In the last episode we learned how to code the rotozoom effect using floating point arithmetics. This however is pretty slow on ancient DOS machines, like 486 and even worse on slower machines. So in this episode we will rewrite the program to use integer based fixed point arithmetics.
One ubiquitous demo effect that can be seen on a wide variety of demos and intros is the twister or the twister bar. There are numerous examples in productions for the Amiga, Atari ST and 2600 that I know of (and even at least one on the Sega Master System). And probably a lot more that I don’t know. However I have never seen this effect in any of the old PC demos, except maybe in Future Crew’s PANIC, where something very similar was used for the vertical scrolling greetings. But it was not quite the same still. So today we will code a variant of the twister using Turbo C for MS DOS!
It’s summer and it’s hot. And what better to code than another classic demo scene effect: the ubiquitous fire. But we will do it with a twist. The naive implementation is slow, very slow. Especially on older 286-486 computers. We will optimize the actual algorithm a bit and utilize a hidden VGA function that gives us scaling in the X-direction by a factor of 4 for free.
I am a big fan of interactive fiction, better known as text adventures. I am also a big fan of MS DOS games. And retro games in general. And when there is a new release of a retro game, a text adventure, which supports MS DOS and other platforms, I am all ears. Enter: The Curse of Rabenstein. A brand new release with a nice physical big box with lots of goodies. But is the game also a goodie? Let’s see…
I got a question in the YouTube comments about the sine tables that we used for a few animations, like the Copper Bars, the Smooth Scrolling etc. In this episode I try to explain why and how to create sine tables. The idea is to speed up computations, since computing the sine or cosine — even with an FPU — takes an awfully long time on early MS DOS machines.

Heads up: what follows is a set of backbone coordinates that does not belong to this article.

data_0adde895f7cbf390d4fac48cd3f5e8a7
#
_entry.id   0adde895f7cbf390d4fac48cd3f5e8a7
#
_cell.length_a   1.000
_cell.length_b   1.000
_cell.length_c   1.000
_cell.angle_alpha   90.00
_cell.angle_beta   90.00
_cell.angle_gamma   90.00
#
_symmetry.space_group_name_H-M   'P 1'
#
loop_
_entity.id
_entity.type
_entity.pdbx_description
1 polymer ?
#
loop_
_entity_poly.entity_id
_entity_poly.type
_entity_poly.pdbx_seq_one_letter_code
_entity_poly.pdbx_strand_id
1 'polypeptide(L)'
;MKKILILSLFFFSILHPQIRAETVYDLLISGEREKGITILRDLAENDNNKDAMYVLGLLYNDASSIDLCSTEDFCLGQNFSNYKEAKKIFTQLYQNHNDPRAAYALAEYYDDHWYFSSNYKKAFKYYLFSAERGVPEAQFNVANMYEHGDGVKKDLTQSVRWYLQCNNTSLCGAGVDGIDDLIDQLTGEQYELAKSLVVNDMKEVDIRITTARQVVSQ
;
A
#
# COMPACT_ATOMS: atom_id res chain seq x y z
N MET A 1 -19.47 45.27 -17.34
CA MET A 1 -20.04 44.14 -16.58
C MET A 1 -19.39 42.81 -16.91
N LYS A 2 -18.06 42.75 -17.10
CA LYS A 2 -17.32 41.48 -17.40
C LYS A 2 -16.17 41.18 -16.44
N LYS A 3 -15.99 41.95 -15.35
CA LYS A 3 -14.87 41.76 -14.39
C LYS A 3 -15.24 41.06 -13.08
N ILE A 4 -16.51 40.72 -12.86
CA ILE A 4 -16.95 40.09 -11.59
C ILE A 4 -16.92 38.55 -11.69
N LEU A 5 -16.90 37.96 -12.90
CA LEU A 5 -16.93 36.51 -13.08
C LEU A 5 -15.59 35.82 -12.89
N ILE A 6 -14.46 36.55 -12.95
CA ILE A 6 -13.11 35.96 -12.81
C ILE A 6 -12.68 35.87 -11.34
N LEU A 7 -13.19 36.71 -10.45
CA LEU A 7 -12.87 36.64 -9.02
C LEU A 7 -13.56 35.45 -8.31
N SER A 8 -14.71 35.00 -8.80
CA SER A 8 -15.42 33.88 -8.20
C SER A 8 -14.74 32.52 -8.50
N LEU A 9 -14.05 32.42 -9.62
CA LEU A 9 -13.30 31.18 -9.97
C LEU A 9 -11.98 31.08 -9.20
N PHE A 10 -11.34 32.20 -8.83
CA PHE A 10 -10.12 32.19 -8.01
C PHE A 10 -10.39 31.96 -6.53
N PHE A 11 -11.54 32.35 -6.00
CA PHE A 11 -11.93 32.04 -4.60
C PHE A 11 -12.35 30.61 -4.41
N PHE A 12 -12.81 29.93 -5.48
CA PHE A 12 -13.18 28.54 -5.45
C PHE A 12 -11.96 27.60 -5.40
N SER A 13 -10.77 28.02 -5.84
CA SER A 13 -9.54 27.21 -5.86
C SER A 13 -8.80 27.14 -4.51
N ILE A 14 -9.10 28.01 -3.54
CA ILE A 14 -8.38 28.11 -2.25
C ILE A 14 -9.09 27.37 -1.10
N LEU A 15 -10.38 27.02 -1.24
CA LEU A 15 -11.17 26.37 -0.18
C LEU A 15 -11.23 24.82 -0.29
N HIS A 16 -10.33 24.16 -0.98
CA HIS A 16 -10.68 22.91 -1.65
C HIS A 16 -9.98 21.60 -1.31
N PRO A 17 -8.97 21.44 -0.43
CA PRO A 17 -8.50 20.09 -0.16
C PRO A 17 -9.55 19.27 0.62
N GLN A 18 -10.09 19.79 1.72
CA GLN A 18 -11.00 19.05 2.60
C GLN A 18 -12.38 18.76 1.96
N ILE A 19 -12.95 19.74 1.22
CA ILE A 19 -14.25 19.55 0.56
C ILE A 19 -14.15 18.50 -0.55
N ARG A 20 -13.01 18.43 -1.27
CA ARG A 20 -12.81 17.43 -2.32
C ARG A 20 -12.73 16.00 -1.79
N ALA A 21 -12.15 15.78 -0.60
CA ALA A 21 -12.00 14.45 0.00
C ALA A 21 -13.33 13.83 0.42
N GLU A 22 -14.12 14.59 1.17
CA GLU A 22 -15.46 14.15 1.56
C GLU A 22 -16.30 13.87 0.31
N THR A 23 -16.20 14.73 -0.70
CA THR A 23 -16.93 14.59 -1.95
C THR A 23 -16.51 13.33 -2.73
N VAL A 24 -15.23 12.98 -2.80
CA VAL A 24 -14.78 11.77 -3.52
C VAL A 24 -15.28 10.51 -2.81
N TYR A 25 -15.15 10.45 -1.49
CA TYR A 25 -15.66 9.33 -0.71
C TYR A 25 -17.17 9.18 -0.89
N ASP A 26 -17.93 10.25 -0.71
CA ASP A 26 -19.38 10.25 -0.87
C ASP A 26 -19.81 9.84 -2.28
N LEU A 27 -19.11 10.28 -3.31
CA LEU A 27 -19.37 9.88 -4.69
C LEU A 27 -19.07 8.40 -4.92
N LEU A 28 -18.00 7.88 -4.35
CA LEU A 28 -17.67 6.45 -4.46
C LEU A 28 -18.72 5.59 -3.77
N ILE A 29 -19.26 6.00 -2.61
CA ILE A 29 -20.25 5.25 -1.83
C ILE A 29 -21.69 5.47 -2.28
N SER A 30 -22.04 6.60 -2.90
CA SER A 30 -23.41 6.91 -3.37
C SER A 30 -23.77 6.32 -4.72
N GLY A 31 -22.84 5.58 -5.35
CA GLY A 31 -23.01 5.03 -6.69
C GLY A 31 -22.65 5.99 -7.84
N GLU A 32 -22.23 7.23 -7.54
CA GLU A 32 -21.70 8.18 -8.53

In the last live stream we did some Turbo C inline assembly, which was pretty fun. But let’s today use an actual pure assembler: the Borland Turbo Assembler. And let’s demystify some of the things surrounding assembly language. It is actually not that hard, so let’s write a hello world program, using assembly, for MS DOS!
Today we continue on our quest to make a small VGA game. So far we learned how to initialize Mode X and use some of its nice features. Copying images from system memory was painfully slow though. So let’s make it faster with a small trick!
The next part in the series about VGA Mode X programming. Let’s do some smooth scrolling. We already did that in text mode, but not in graphics mode, and not in a horizontal direction. So let’s lay down some basics!
Today we’ll tackle a more complicated topic. That’s also why the video is rather long with 40 Minutes. However I think this is necessary, given the importance of the topic. The VGA card is surprisingly feature rich. However a lot of these features are not accessible from the standard 256 color mode 13h. That’s why we take a look at Mode X today, which unlocks such features as page flipping, scrolling and giving access to the VGA’s full memory.